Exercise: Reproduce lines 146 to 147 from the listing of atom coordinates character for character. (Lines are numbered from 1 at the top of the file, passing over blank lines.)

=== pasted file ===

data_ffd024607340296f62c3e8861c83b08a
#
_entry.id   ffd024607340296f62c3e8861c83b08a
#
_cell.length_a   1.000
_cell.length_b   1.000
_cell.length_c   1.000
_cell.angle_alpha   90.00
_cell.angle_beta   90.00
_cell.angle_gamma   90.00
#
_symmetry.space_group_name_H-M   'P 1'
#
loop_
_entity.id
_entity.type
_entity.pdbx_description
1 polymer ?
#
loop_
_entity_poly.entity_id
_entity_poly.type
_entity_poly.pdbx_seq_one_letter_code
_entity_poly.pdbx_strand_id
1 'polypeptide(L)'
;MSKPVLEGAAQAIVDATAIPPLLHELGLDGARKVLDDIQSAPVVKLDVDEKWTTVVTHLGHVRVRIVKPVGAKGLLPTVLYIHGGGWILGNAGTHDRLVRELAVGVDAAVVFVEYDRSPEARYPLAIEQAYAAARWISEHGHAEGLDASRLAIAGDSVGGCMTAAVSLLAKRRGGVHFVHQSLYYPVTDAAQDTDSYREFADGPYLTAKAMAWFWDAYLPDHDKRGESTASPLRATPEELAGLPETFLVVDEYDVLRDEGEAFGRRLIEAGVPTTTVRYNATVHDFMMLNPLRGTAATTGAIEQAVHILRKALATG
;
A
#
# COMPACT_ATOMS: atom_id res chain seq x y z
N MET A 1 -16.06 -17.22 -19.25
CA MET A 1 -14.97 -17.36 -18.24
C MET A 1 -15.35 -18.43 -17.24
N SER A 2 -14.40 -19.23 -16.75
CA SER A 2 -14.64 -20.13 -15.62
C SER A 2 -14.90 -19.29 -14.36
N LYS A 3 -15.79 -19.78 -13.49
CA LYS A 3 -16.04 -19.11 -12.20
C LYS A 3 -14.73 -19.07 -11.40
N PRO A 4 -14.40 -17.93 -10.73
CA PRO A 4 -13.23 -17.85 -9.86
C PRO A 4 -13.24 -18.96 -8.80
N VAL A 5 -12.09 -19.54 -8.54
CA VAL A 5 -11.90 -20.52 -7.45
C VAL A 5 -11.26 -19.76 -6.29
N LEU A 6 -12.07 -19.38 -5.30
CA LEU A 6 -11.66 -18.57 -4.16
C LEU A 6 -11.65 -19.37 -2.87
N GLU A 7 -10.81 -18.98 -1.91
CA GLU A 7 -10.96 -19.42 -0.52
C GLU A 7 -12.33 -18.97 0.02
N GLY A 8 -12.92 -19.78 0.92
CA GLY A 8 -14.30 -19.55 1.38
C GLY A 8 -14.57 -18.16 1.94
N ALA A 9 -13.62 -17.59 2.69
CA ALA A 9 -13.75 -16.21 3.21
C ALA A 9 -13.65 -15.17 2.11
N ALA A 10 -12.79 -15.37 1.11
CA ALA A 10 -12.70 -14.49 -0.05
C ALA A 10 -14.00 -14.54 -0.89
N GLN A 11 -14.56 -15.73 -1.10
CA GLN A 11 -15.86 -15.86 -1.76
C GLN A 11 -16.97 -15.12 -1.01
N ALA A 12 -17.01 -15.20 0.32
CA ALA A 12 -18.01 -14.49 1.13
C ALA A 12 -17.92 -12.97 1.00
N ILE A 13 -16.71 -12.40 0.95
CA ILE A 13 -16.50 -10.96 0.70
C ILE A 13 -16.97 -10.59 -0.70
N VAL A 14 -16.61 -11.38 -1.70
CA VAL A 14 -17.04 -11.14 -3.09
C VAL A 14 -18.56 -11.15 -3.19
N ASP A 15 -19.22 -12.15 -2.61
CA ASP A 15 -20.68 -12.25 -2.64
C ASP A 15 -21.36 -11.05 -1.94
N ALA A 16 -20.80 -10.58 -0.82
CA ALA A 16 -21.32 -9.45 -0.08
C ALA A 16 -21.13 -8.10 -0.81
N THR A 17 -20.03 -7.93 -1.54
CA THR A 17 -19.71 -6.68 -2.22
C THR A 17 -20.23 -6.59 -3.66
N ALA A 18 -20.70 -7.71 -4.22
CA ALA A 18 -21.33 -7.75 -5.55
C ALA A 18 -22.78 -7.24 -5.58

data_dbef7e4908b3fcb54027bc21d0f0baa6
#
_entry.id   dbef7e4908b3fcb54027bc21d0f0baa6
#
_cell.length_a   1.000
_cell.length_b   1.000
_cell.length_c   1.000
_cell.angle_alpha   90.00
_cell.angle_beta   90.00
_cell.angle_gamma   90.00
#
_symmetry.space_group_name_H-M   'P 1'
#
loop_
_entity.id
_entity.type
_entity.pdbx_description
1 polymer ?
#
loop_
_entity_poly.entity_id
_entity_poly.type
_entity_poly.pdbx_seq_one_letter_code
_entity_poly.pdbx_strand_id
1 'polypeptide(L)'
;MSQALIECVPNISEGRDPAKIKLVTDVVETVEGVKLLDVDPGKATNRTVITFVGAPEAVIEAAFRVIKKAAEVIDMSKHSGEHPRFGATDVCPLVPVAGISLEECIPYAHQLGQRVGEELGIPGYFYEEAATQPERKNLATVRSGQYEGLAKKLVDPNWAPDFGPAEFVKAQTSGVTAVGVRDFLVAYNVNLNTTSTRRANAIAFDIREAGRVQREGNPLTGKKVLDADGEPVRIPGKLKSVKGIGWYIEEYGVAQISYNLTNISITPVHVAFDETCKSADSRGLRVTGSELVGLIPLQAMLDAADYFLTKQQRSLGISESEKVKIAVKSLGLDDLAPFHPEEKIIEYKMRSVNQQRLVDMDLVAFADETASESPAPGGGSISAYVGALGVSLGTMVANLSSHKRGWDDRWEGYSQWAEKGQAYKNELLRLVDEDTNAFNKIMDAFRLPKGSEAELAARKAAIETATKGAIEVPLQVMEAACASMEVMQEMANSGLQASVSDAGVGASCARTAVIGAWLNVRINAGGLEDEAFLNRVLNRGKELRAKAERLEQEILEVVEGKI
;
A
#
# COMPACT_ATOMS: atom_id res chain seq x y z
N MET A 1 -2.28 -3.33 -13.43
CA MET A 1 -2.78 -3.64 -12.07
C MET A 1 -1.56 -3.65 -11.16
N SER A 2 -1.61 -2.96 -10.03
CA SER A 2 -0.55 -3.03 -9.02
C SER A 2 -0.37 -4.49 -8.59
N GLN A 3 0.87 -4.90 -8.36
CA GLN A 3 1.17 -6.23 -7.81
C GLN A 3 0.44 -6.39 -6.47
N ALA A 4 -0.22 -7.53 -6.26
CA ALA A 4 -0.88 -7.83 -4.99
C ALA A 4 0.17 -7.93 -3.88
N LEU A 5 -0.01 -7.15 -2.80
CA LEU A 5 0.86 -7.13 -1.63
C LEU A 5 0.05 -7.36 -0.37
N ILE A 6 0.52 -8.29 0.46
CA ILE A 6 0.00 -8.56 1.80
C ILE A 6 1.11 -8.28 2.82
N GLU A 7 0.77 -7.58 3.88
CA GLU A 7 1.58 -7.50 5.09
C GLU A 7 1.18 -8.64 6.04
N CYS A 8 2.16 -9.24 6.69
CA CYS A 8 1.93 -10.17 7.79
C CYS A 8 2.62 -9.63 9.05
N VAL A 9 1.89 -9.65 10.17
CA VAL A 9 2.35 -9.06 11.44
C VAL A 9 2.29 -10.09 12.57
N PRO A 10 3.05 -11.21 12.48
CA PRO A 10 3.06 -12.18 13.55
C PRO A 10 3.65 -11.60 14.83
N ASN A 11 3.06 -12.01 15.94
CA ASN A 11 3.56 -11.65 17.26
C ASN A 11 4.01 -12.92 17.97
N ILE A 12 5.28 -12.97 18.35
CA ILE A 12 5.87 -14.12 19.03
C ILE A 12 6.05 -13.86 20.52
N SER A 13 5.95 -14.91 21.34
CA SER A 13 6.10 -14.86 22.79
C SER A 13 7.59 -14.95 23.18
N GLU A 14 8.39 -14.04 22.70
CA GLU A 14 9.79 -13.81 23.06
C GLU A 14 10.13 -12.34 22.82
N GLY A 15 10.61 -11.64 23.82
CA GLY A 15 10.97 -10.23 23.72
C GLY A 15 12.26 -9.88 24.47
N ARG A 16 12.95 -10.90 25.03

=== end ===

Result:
CA ASN A 11 3.56 -11.65 17.26
C ASN A 11 4.01 -12.92 17.97